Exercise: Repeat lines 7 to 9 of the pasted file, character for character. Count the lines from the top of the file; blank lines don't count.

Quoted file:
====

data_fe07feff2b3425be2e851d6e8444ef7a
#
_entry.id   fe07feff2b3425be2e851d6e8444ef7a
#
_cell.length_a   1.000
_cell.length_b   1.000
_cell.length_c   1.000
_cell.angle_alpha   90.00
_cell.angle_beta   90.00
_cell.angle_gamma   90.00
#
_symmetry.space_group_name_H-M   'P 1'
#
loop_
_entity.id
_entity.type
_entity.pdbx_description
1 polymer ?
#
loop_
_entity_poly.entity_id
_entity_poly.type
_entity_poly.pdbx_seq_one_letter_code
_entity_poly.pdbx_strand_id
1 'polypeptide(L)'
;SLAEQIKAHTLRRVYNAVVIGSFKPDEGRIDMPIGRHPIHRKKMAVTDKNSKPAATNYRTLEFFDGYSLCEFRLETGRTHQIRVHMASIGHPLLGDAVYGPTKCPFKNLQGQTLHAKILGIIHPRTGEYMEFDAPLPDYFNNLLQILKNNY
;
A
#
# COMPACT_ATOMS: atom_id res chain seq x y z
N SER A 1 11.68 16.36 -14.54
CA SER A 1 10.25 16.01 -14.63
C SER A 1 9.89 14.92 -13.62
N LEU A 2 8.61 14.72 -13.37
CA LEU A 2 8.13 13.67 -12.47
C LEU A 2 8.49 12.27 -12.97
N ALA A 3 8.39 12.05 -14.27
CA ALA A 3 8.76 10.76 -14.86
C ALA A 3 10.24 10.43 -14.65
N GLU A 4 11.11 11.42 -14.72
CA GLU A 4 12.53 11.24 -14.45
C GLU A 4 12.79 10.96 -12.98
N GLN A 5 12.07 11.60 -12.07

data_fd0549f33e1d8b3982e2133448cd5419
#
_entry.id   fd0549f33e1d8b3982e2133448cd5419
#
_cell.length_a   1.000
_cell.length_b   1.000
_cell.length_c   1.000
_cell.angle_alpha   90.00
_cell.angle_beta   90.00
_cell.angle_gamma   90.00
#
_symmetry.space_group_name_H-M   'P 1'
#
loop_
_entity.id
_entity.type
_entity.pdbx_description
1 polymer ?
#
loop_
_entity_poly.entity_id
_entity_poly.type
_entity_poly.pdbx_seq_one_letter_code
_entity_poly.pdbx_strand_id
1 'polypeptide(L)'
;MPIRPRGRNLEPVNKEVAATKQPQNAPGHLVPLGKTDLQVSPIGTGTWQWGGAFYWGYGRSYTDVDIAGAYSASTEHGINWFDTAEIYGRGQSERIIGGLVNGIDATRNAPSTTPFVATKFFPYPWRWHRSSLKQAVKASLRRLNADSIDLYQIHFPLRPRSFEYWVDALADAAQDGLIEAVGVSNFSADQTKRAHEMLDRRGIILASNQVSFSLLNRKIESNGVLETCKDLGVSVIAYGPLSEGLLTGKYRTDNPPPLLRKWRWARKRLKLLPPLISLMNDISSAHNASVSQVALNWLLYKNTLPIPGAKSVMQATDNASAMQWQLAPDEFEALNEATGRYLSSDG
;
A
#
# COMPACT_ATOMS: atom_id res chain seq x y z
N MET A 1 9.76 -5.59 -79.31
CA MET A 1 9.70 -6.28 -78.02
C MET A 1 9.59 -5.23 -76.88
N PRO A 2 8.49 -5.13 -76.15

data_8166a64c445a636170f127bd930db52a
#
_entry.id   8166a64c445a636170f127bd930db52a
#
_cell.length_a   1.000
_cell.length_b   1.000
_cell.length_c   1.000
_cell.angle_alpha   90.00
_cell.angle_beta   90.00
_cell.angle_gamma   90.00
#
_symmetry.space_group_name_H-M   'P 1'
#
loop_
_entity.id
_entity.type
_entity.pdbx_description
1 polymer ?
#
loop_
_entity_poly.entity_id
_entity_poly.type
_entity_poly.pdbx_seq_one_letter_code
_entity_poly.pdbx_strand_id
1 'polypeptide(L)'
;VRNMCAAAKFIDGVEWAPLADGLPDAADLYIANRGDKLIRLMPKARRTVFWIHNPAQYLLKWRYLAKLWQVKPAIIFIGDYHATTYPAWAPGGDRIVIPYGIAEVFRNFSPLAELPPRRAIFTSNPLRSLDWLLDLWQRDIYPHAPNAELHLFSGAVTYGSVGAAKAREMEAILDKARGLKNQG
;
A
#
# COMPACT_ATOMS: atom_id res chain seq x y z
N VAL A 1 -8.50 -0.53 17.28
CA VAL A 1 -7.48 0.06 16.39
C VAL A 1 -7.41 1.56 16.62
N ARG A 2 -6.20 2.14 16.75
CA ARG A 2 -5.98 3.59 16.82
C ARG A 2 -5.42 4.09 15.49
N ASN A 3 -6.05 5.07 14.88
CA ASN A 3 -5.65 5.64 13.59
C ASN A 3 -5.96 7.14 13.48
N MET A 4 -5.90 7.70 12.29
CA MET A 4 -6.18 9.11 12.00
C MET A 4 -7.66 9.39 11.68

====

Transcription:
_cell.length_c   1.000
_cell.angle_alpha   90.00
_cell.angle_beta   90.00